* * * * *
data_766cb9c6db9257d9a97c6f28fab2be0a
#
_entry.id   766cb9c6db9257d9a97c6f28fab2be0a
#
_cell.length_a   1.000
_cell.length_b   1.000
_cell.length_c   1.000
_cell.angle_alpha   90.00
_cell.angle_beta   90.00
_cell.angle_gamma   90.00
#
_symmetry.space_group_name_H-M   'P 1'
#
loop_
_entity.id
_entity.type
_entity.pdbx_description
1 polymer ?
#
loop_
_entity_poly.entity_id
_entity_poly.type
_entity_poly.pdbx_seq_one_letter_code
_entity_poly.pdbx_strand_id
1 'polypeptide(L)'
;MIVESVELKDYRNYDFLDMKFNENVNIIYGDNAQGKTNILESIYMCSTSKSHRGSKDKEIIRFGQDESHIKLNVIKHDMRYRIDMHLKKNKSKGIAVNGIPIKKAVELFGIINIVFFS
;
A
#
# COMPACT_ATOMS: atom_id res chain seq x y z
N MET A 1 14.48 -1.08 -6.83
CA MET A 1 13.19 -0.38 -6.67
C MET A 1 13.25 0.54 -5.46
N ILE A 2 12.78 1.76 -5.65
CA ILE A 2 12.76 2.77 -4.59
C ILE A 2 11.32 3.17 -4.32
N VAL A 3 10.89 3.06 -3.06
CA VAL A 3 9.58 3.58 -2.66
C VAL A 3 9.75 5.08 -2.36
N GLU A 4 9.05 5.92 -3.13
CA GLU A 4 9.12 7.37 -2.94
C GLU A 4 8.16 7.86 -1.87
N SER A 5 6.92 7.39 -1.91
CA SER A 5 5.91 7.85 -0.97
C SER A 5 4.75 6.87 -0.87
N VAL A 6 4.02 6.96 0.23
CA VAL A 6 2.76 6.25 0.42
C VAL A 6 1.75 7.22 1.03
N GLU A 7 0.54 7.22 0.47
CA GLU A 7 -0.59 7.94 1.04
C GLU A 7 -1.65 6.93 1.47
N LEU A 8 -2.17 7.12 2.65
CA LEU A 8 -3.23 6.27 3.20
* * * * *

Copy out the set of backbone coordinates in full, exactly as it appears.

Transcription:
data_766cb9c6db9257d9a97c6f28fab2be0a
#
_entry.id   766cb9c6db9257d9a97c6f28fab2be0a
#
_cell.length_a   1.000
_cell.length_b   1.000
_cell.length_c   1.000
_cell.angle_alpha   90.00
_cell.angle_beta   90.00
_cell.angle_gamma   90.00
#
_symmetry.space_group_name_H-M   'P 1'
#
loop_
_entity.id
_entity.type
_entity.pdbx_description
1 polymer ?
#
loop_
_entity_poly.entity_id
_entity_poly.type
_entity_poly.pdbx_seq_one_letter_code
_entity_poly.pdbx_strand_id
1 'polypeptide(L)'
;MIVESVELKDYRNYDFLDMKFNENVNIIYGDNAQGKTNILESIYMCSTSKSHRGSKDKEIIRFGQDESHIKLNVIKHDMRYRIDMHLKKNKSKGIAVNGIPIKKAVELFGIINIVFFS
;
A
#
# COMPACT_ATOMS: atom_id res chain seq x y z
N MET A 1 14.48 -1.08 -6.83
CA MET A 1 13.19 -0.38 -6.67
C MET A 1 13.25 0.54 -5.46
N ILE A 2 12.78 1.76 -5.65
CA ILE A 2 12.76 2.77 -4.59
C ILE A 2 11.32 3.17 -4.32
N VAL A 3 10.89 3.06 -3.06
CA VAL A 3 9.58 3.58 -2.66
C VAL A 3 9.75 5.08 -2.36
N GLU A 4 9.05 5.92 -3.13
CA GLU A 4 9.12 7.37 -2.94
C GLU A 4 8.16 7.86 -1.87
N SER A 5 6.92 7.39 -1.91
CA SER A 5 5.91 7.85 -0.97
C SER A 5 4.75 6.87 -0.87
N VAL A 6 4.02 6.96 0.23
CA VAL A 6 2.76 6.25 0.42
C VAL A 6 1.75 7.22 1.03
N GLU A 7 0.54 7.22 0.47
CA GLU A 7 -0.59 7.94 1.04
C GLU A 7 -1.65 6.93 1.47
N LEU A 8 -2.17 7.12 2.65
CA LEU A 8 -3.23 6.27 3.20